Thursday, June 10, 2010

Choroideremia (CHM)

A word you may have never heard of, a word

we know all too well. When a parent hears this

word, it is followed by the phrase, ÒYour son is

going blindÓ. To a teenage boy, hearing this

word means he can forget about driving a car

or serving his country in the military. His career

choices will be strictly limited due to the loss of

his sight.

With recent advances in genetic therapy

studies, we are very close to a cure for this

disease! With a cure for CHM, researchers say

it may open doors to cures and treatments for

other retinal degenerative diseases such as

Macular Degeneration!

With your donation, you are pushing this

ground breaking research forward. With your

donation, a mother may not have to watch her

son go blind!

CHM is a rare inherited disorder that causes

progressive loss of sight. It is caused by a

specific genetic defect that leads to

degeneration of cells in the eye that are

essential to sight.

Who gets Choroideremia?

CHM is genetically passed through families by

an X-linked genetic defect. Because of this only

males have loss of sight. Fathers will not pass

the gene to his sons, but his daughters will be

carriers. Mothers can be carriers and have a

50% chance of passing the disorder to their

sons, who will suffer sight loss, or to their

daughters who will be carriers.

Progression varies among individuals but

typically loss of ability to drive occurs in the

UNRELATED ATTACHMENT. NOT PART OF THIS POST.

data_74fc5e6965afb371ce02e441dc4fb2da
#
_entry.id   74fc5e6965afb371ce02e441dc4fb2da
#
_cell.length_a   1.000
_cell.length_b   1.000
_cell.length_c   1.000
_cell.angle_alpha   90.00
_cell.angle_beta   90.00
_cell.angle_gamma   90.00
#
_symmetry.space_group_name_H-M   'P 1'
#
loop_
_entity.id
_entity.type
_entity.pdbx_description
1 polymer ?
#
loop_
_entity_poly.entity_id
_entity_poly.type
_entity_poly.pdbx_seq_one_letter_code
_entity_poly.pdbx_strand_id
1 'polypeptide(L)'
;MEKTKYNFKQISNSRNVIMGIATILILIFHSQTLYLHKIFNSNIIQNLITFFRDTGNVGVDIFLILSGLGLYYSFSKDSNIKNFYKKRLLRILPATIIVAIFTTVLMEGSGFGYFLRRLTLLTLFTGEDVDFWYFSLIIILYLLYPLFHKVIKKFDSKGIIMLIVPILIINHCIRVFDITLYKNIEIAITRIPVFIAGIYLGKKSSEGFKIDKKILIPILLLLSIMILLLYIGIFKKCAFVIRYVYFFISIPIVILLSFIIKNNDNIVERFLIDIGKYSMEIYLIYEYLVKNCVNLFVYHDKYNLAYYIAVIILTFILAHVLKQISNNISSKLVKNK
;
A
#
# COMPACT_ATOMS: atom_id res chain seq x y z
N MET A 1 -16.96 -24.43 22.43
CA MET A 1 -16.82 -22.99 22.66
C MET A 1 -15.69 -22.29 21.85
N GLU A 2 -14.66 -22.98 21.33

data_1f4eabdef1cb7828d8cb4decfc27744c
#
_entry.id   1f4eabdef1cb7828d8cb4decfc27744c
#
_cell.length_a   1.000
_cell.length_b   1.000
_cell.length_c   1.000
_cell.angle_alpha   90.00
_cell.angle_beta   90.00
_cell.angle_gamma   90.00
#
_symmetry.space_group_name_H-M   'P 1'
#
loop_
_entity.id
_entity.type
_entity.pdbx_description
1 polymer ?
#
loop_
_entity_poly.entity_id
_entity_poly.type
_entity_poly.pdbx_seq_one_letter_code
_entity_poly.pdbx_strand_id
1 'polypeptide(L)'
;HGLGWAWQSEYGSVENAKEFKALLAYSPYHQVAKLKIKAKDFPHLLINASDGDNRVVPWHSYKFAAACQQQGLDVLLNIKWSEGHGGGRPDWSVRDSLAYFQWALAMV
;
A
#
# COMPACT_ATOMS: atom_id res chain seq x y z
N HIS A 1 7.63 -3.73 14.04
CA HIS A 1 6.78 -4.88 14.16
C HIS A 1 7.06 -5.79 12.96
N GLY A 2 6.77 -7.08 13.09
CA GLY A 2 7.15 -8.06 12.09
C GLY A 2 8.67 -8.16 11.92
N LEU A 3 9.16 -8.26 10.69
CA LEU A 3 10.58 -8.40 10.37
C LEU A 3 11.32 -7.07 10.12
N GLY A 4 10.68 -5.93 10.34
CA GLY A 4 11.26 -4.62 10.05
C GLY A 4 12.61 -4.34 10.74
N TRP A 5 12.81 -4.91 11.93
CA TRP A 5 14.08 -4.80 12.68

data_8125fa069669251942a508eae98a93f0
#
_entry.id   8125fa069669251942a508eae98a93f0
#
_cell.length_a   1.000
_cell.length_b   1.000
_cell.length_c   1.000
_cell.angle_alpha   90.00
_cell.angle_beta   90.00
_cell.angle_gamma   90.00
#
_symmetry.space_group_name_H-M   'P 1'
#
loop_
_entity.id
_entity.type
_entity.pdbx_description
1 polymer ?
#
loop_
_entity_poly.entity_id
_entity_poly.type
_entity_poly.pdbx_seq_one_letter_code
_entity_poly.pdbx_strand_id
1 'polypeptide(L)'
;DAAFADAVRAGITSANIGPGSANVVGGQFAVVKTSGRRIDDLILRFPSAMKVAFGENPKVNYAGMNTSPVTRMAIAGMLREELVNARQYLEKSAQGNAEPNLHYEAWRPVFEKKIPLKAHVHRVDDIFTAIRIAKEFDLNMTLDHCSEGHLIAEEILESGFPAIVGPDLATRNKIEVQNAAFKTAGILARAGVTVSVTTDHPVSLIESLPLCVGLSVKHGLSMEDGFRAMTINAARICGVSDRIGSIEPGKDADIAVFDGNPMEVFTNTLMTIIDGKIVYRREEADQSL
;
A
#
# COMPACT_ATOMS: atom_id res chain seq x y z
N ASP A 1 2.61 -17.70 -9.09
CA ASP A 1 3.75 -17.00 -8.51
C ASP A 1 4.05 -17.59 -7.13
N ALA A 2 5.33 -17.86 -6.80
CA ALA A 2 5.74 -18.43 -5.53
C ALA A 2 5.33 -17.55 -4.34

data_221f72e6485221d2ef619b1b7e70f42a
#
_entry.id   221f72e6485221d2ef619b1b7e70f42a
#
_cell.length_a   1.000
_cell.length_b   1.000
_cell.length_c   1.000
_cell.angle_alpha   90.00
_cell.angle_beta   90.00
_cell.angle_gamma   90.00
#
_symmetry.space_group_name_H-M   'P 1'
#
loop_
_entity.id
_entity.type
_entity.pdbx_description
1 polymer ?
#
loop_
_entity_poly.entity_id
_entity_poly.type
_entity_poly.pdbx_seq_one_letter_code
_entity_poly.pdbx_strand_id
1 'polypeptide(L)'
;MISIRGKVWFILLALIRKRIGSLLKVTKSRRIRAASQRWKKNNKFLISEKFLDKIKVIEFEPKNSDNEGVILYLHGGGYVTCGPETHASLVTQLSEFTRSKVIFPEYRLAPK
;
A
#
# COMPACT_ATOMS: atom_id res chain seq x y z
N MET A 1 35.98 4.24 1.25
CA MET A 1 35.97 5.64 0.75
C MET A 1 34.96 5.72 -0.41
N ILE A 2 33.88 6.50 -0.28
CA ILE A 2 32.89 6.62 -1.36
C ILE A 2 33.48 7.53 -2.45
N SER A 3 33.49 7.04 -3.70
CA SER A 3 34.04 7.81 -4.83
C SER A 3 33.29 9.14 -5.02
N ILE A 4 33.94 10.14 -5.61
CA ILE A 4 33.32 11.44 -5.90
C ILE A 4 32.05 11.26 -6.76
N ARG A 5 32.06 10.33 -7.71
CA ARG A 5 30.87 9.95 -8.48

twenties, legal blindness in the thirties,

significant loss of peripheral sight and

dependence on mobility aids in the forties,

functional blindness in the fifties and total

blindness in the sixties.

About 7,000 males in the United States are

affected by CHM. Over two million people in

the US are affected by more common genetic

retinal degenerative disorders such as macular

degeneration and retinitis pigmentosa with

over forty-five million people affected


Thank you for learning about our cause!

Choroideremia Research


23 East Brundreth Street

Springfield, Massachusetts 01109

T 413.781.2274 or 423.612.5265

The CRF is a qualified charitable organization under

IRS Code 501(c)(3). Contributions are Tax Deductible

filet mignon with vegetable medley


Is there a treatment for Choroideremia?

Not yet, but we are very close. With adequate

funding human trials could begin in 2011.

Scientists have discovered the exact location of

the defective CHM gene on the X. Researchers

say CHM is an ideal target for research because

there is only one form of CHM (a single genetic

defect). Currently research is underway with

funding from the Choroideremia Research

Foundation and others to develop a treatment.

Pre-clinical trial work is underway at the

University of Pennsylvania Scheie Eye Institute

under the direction of Dr. Jean Bennett and the

Royal College of London under the direction of

Dr. Miguel Seabra. Dr. Ian MacDonald with the

University of Alberta developed the genetic

test for CHM and has been key in the ongoing

research for a cure.

In 2009 Dr. BennettÕs work using an identical

method of treatment for another genetic eye

disorder, LeberÕsCongenital Amaurosis, made

international news and resulted in significant

vision improvement for the study participants

who were near or totally blind.

Who else may benefit from this research?

A successful treatment for CHM is considered

as a stepping stone to treatments for more

common genetic retinal disorders such as

macular degeneration and retinitis pigmentosa.

This research will also advance the knowledge

needed for treatment of a variety of other

common genetic disorders.

Want to learn more?

If you would like to learn more about our work,

please visit our website at

You may also contact us for more information

or if you would like for someone to speak to

your group.nut rice